A south Derry man has praised the support he received from clinical specialist nurses after being diagnosed with leukaemia.
Gabhán McFalone, a former Magherafelt District councillor, was speaking after the launch of the NI Cancer Patient Experience Survey Report (CPES).
The report revealed a 10% increase in the number of patients who received the name of a clinical nurse specialist (CNS) to support them through their treatment. 82% of patients in Northern Ireland were given the name of a CNS, compared to 72% in 2015.
Mr McFalone, who was diagnosed with Acute Myeloid Leukaemia in 2017, completed the survey along with 3,500 others, to share his personal experience, and now volunteers with Macmillan Cancer Support.
He said: “Life slowed down when I was diagnosed with leukaemia and I was faced with a whole new schedule and routine, in fact a whole new life - I had no point of reference for it. It affected everything, from my health to my work and my family.
“I did have a CNS who was there for me at very critical times and it’s reassuring that they feature so positively in the survey. The whole process can be so confusing, for you and your family and friends – so much information, more booklets than I could deal with at the time.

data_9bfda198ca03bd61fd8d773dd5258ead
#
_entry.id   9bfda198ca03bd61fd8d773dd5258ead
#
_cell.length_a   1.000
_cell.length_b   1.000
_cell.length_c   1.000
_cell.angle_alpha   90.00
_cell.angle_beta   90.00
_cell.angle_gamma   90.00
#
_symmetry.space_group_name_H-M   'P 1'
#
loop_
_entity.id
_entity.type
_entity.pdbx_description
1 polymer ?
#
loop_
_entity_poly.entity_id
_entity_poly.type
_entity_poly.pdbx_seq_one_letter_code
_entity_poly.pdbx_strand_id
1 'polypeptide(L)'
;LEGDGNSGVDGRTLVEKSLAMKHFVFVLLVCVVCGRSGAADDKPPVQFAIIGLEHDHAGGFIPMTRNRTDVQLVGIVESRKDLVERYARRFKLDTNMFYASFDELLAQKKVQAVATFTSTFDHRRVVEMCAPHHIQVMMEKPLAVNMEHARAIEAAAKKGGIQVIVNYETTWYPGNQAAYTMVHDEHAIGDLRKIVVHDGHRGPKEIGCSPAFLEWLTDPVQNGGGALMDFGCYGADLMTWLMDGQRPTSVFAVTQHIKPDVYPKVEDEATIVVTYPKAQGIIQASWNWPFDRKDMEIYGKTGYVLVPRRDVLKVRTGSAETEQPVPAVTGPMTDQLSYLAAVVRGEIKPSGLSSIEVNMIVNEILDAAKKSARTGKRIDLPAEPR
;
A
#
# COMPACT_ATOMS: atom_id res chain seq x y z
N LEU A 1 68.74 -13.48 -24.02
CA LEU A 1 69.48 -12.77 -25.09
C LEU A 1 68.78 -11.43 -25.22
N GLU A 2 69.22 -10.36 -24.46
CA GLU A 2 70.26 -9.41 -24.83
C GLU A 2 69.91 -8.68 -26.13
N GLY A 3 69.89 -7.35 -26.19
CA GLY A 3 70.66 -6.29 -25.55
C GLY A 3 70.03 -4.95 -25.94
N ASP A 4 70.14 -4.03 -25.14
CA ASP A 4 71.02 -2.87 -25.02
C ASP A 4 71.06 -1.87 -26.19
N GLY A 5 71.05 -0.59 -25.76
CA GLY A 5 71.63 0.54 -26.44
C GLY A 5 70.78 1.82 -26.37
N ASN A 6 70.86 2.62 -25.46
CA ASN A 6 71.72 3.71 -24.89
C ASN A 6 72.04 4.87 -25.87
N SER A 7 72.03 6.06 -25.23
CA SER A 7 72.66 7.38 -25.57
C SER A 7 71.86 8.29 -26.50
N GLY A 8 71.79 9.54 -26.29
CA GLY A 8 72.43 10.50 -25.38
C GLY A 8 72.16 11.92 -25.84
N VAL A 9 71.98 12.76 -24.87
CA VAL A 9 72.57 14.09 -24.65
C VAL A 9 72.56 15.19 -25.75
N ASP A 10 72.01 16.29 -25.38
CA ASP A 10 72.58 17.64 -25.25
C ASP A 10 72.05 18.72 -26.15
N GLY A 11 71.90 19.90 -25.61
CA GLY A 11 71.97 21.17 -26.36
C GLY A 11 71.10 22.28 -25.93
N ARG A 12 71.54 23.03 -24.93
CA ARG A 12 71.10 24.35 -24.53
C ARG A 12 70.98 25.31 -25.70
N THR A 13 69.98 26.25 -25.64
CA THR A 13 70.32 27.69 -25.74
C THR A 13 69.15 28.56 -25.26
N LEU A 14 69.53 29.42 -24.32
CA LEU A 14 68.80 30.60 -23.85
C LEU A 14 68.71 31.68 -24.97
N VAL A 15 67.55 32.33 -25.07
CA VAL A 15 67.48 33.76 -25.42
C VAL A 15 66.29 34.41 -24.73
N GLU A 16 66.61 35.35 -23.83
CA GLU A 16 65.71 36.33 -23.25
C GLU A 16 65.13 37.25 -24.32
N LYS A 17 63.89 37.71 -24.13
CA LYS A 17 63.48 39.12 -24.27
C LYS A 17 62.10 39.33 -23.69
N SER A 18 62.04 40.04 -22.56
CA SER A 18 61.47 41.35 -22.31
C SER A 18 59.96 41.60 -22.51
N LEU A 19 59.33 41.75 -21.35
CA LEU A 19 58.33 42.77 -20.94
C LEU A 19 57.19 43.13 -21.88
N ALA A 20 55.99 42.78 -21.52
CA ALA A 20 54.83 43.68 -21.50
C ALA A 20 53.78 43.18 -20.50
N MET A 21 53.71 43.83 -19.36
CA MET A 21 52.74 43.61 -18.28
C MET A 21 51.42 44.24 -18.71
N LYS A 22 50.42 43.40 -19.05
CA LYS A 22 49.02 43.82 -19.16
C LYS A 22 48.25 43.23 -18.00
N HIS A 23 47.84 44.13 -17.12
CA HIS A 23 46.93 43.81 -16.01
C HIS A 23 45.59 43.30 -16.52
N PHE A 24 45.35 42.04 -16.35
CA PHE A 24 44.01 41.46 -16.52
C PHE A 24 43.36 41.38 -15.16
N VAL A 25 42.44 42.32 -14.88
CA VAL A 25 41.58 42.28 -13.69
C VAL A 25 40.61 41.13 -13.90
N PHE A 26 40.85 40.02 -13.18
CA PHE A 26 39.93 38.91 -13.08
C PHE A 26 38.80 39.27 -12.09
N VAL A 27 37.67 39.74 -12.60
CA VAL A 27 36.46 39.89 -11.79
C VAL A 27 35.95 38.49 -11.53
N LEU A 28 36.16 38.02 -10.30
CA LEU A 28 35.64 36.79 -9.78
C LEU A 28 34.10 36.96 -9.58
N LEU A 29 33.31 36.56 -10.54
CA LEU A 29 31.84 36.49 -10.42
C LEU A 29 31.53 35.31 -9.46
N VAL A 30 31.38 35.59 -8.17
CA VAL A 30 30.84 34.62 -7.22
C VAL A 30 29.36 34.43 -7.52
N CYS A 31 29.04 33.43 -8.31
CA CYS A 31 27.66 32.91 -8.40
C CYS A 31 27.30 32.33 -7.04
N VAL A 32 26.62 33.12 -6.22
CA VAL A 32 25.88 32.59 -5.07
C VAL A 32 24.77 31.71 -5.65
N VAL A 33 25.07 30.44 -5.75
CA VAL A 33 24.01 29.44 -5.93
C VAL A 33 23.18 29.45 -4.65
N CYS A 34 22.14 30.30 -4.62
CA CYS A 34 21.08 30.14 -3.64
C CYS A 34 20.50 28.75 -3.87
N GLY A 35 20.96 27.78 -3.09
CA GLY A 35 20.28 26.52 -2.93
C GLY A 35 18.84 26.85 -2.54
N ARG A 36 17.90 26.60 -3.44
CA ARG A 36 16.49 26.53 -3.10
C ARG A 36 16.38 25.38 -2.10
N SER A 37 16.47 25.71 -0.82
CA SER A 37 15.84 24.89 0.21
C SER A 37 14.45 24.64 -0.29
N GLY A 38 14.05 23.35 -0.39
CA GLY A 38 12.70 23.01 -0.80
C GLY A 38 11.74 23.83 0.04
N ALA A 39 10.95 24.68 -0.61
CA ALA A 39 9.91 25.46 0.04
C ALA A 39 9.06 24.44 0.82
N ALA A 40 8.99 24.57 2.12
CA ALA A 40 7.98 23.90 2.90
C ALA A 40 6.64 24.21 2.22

“As a patient, all you want to know is what’s relevant to you. If I could change one part of my experience it would be to ensure that you have a conversation early on about what you need and what’s important to you. We are patients, but we are people too.”
Heather Monteverde, from Macmillan NI, says that the results demonstrate how CPES can make a valuable case for change in the delivery of cancer services.
“In 2015, people were unambiguous in their call for improved access to Clinical Nurse Specialists who are an invaluable point of contact for patients, their families and carers,” she said.
“Their voice was heard – the Health and Social Care Board committed to expand the CNS workforce with an investment of £11.5 m in 60 new posts, £7m of which was provided by Macmillan Cancer Support.
“We know from further analysis of the survey that people who were given the name of a CNS had statistically higher scores on another 47 questions. The positive impact of on-going investment in the CNS workforce is clear from the results and an indication of the importance of listening to patient experience.”